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How to sell your car online

If you’re selling your old car, you’ll want to get as much money as possible for it, while keeping hassle to a minimum. So why not simply sell it yourself online? 

By selling a car privately you might get between 10% to 15% more than you would from a dealer, according to the Money Advice Service[1]. And by using the internet to do so, you may be able to offload your vehicle much quicker and possibly with less hassle.  

Selling online gives your car wide exposure to a huge pool of buyers. But at the same time, it requires a bit of caution and planning to ensure you get the best deal possible for your vehicle. 

Here are some things to look out for if you’re considering selling your car online:  

The right valuation 

How much is your car worth? This can be a tricky question to answer. But a bit of time searching the web can go a long way. 

Try and find similar models of a similar age online, for comparison. Look on eBay to see how much cars have been sold for and also try car valuation tools on sites such as Parkers or What Car? 

Remember that a buyer will usually try and knock your price down, so factor that into your asking price and be prepared for negotiation. Also, the RAC suggests listing your car below a ‘milestone’ price - for example, people searching by price might set a limit of £5,000. If you list your car at £5,150, it won’t appear in their search.[2] 

Once you’ve decided on a valuation, you’ll need to accurately describe your car, providing as much information as possible. You should cover the model and specification, age, its mileage, length of MOT and service history. Remember, honesty is the best policy. Also, remember to provide lots of photos, taken in good light, including interior shots and close-ups.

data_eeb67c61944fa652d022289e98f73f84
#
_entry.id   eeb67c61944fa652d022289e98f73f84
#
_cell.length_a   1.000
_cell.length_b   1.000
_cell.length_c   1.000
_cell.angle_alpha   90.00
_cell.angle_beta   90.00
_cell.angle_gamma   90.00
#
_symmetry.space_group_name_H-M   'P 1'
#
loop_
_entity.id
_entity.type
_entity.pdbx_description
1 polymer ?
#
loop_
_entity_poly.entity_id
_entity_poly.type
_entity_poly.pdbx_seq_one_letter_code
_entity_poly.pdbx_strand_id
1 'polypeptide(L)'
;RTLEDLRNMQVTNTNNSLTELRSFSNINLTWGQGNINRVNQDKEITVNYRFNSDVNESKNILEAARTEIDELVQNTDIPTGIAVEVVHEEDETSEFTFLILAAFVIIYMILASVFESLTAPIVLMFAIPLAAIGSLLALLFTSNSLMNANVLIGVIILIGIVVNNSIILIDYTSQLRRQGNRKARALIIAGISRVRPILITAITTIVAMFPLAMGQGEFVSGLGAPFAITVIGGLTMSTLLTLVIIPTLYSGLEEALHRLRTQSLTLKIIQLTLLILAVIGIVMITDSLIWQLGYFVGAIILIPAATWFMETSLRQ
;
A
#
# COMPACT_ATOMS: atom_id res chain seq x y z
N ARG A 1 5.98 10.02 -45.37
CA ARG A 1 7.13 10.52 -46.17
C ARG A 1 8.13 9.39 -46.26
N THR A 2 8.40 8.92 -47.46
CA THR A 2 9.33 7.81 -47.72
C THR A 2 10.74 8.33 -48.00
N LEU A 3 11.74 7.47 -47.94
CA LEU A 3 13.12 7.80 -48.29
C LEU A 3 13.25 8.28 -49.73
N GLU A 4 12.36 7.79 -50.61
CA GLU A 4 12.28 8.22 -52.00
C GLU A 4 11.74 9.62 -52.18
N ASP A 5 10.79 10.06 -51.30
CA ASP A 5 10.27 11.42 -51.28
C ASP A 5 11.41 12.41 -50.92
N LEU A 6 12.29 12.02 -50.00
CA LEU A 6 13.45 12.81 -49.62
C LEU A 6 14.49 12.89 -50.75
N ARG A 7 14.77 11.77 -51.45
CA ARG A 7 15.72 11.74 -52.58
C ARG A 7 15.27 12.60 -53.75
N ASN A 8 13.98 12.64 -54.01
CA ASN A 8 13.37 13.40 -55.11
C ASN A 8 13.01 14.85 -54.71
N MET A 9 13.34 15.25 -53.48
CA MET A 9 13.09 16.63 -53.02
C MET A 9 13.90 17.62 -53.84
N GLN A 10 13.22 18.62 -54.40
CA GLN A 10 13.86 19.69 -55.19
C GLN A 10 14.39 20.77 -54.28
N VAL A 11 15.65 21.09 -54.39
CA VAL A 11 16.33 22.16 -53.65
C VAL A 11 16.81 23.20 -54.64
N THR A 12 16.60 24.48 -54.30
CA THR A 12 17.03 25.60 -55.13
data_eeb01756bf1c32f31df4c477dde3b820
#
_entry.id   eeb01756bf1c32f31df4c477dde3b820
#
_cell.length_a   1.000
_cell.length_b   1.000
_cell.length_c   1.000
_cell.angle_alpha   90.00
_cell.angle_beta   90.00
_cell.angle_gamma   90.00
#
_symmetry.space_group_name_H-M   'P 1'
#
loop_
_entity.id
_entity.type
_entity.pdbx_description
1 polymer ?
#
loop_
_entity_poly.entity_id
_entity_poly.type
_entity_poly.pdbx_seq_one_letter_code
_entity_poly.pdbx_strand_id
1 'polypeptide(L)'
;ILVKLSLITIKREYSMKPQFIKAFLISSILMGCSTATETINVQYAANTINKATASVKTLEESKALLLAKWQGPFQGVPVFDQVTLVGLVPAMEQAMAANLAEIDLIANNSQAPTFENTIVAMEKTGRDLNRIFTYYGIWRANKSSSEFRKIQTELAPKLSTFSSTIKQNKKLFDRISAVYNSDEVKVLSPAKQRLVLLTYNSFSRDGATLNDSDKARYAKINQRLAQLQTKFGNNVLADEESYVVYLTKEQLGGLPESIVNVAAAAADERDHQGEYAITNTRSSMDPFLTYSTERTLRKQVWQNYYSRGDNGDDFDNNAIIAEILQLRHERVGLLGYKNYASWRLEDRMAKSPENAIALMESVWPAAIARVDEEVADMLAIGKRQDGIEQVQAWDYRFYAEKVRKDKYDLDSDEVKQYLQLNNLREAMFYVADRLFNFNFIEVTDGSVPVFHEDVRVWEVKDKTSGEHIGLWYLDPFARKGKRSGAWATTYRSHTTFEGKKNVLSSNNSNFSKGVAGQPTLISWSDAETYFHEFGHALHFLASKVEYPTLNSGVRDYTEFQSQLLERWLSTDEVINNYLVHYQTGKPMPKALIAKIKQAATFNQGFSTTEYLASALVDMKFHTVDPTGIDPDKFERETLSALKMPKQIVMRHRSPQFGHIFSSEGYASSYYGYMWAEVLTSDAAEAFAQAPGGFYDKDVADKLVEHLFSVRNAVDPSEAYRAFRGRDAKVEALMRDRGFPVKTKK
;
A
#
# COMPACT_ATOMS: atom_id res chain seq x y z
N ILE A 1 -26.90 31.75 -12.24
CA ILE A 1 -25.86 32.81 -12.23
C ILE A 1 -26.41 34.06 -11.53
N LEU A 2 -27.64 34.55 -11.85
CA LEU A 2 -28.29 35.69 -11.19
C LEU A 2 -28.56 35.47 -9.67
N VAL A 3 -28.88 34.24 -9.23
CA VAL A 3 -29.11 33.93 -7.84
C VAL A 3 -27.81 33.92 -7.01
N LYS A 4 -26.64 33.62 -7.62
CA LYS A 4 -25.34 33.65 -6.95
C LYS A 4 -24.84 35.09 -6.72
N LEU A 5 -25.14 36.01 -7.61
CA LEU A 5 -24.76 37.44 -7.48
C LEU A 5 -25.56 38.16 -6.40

Use an online car buying service 

One way of buying a car online is to use a website like or  

If you use one of these services, you can simply enter your car’s details online and get a quick valuation. The next step is a face-to-face meeting so they can inspect your car. This will take place either at a branch or at your home, depending on the site you opt for. 

These sites claim to take the hassle out of car selling, as you can avoid haggling. However, consumer group Which? has warned[3] that your online valuation may be reduced substantially when they inspect the car in person, and ultimately you may not be getting the best possible price for your car. 

Private ads 

There are loads of sites where you can advertise your car yourself. These include car exchange sites such as Autotrader and more specialist ones including Car and Classic. Then there are the generalist marketplaces like Gumtree and social networks including Facebook

Some of these sites, such as Facebook Marketplace, are free, while others, such as Autotrader, charge a fee.  

By selling this way, you can expect people to visit you to check the car and you can expect some haggling. 

Online auctions 

Alternatively, you could try an online auction, such as eBay, to sell your car. 

To use eBay to sell your car you’ll be charged a listing fee and a final value fee[4] when your vehicle is sold.  

As with a classified ad, be sure to describe the car as thoroughly as possible - you can use the eBay vehicle seller’s checklist to check you’ve got everything covered. 

It’s worth remembering the buyer may not see the car before they take the plunge, so you may not get as high a price using an auction site[5]. Also, be wary of bidders with no prior purchase history or without positive feedback. 

Stay safe 

The internet has made it much easier to sell a car. But there is a downside to this convenience: the risk of online fraud and scams. To protect yourself, follow this advice from the Get Safe Online website[6]

  • Obscure the number plates in the photos you use to advertise your car; plates can be cloned for use on other vehicles. 
  • Make sure anyone who wants to test drive your car has a valid driving licence and suitable insurance cover.  
  • Be careful that they simply don’t drive off with your vehicle. For a start, avoid leaving your keys in the ignition.
  • Never hand over the keys or documentation until your bank has confirmed the full value of the vehicle has cleared into your bank account - a genuine buyer won’t mind waiting. The same goes if they’re paying by cheque or by bank draft.
  • If you take payment in cash, ask for it to be handed to you in a bank, where the notes can be checked for forgeries and paid in immediately.
  • Using an online bank transfer avoids handling large amounts of cash and the problems associated with cheques. It also allows you to check if the transaction has gone through on the spot. 

Once you’ve sold your car 

Once you’ve sold your old car, go online and tell the DVLA. You’ll automatically get a refund[7] for any full months left on your vehicle tax. 

If you’re planning to get your hands on a new set of wheels once you’ve sold your old car, Rias is here to help. Start your quote today and see what we could do for you.